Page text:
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G4, LLC, entered into a lease in 2009 with the City of Picayune, Mississippi, for land on the grounds of the Picayune Municipal Airport. After the Pearl River County Board of Supervisors assessed ad valorem taxes on the leased land, G4 paid the taxes under protest and petitioned the Board for a refund and for a refund of taxes it had paid on lots in the Tin Hill subdivision. The Board denied G4’s petition, and G4 appealed to the Circuit Court of Pearl River County, which affirmed. G4 appealed, asserting that, according to the Mississippi Supreme Court’s decision in Rankin County Board of Supervisors v. Lakeland Income Properties, LLC, 241 So. 3d 1279 (Miss. 2018), it was automatically exempt from paying ad valorem taxes on the airport property. The Supreme Court agreed, reversed and remanded the circuit court’s decision that affirmed the Board’s refusal to refund the airport property taxes. The Court affirmed the circuit court’s decision that G4 was not entitled to a refund of taxes paid on the Tin Hill subdivision lots. View "G4, LLC v. Pearl River County Board of Supervisors" on Justia Law

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At issue before the Mississippi Supreme Court in this case was whether NRG Wholesale Generation’s proffered expert used an acceptable method to determine the “true value” of its power plant in computing ad valorem tax. The expert used a mixture of the sales-comparison approach, the income approach, and the cost approach to determine the true value of the facility. Lori Kerr, the tax assessor for Choctaw County, and Choctaw County, Mississippi (collectively, the “County”), contended that Mississippi law mandates a trended historical cost-less-depreciation approach to calculate the true value of industrial personal property. The circuit court found in favor of the County and excluded NRG’s proffered expert testimony. NRG argued the circuit court abused its discretion. In addition, NRG also argued the circuit court erred in denying its motion to change venue because because many of the jurors knew the county officials named as defendants in this case, a fair trial in Choctaw County was impossible. The Supreme Court held the Mississippi Department of Revenue (the “DOR”) regulation controlled and that NRG’s expert applied an unacceptable method to determine true value. Therefore, the circuit court did not err in excluding NRG’s proffered expert testimony. Additionally, because NRG was afforded a fair and impartial jury, the circuit court did not abuse its discretion in denying the motion to change venue. View "NRG Wholesale Generation LP v. Kerr" on Justia Law

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Michael and Vickie Kansler moved to Mississippi from New York for Michael’s job and, over the following years, exercised stock options stemming from that employment. The Kanslers took the position that the stock options’ income was taxable only in Mississippi, which reduced their tax burden significantly. New York saw things differently and found a substantial portion of the income taxable by New York. This liability to another state would have entitled the Kanslers to a credit on their Mississippi taxes worth more than $250,000. However, by the time the New York audit was finished, the Mississippi statute of limitations barred the Kanslers from amending their Mississippi returns. They argued the Mississippi statute of limitations unconstitutionally discriminated against interstate commerce. The Mississippi Supreme Court determined Mississippi’s treatment of the statute of limitations for amending tax returns was "unremarkable" and appeared to be shared with many other states. The Kanslers’ dormant Commerce Clause argument, on the other hand, was novel, and depended on an unprecedented and erroneous attempt to apply the “internal consistency test,” intended to evaluate the apportionment of taxes, to the collateral effects of a statute of limitations. The Court held that the challenge was instead governed by the discrimination/Pike v. Bruce Church, Inc. 397 U.S. 137 (1070) balancing test employed by the United States Supreme Court in Bendix Autolite Corp. v. Midwesco Enterprises Inc., 486 U.S. 888 (1988), the only United States Supreme Court case to scrutinize a statute of limitations under the dormant Commerce Clause. The Court affirmed the Mississippi Department of Revenue’s decision to refuse the refund request. View "Kansler v. Mississippi Department of Revenue" on Justia Law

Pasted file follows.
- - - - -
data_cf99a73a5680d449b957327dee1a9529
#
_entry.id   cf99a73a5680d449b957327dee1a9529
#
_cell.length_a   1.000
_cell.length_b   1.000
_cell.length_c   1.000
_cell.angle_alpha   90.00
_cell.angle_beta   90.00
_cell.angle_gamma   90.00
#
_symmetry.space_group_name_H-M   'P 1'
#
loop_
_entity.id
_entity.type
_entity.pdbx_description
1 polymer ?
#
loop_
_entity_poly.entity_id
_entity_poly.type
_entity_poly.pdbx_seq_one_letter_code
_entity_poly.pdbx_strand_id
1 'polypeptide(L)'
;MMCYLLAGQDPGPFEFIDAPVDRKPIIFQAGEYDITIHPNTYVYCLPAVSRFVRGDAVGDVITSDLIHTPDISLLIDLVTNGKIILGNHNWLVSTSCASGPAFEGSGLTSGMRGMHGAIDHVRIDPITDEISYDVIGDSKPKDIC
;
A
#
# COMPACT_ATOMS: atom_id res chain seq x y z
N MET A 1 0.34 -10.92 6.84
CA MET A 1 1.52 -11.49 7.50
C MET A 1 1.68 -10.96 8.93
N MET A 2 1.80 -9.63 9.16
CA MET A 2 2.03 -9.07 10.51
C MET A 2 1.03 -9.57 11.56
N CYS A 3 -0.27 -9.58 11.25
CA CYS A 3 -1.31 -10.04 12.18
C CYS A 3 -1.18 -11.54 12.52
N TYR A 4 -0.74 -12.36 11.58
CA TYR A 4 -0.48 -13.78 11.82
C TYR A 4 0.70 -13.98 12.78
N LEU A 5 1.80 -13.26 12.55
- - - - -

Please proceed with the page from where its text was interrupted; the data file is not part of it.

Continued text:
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BTH Quitman Hickory, LLC, challenged the amount of the ad valorem taxes assessed by the Clarke County Board of Supervisors by appealing the assessments to circuit court. However, BTH Quitman did not submit a bond with its appeals; therefore, the Board of Supervisors moved to dismiss the appeals. The circuit court found in favor of BTH Quitman, and the Board filed this interlocutory appeal. Because the Mississippi Supreme Court addressed a similar issue in its opinion in Natchez Hospital Co., LLC v. Adams County Board of Supervisors, 238 So. 3d 1162 (Miss. 2018), it reversed the circuit court’s judgment and remanded the case for the circuit court to dismiss BTH Quitman’s case for lack of subject matter jurisdiction. View "Board of Supervisors of Clarke County, Mississippi v. BTH Quitman Hickory, LLC" on Justia Law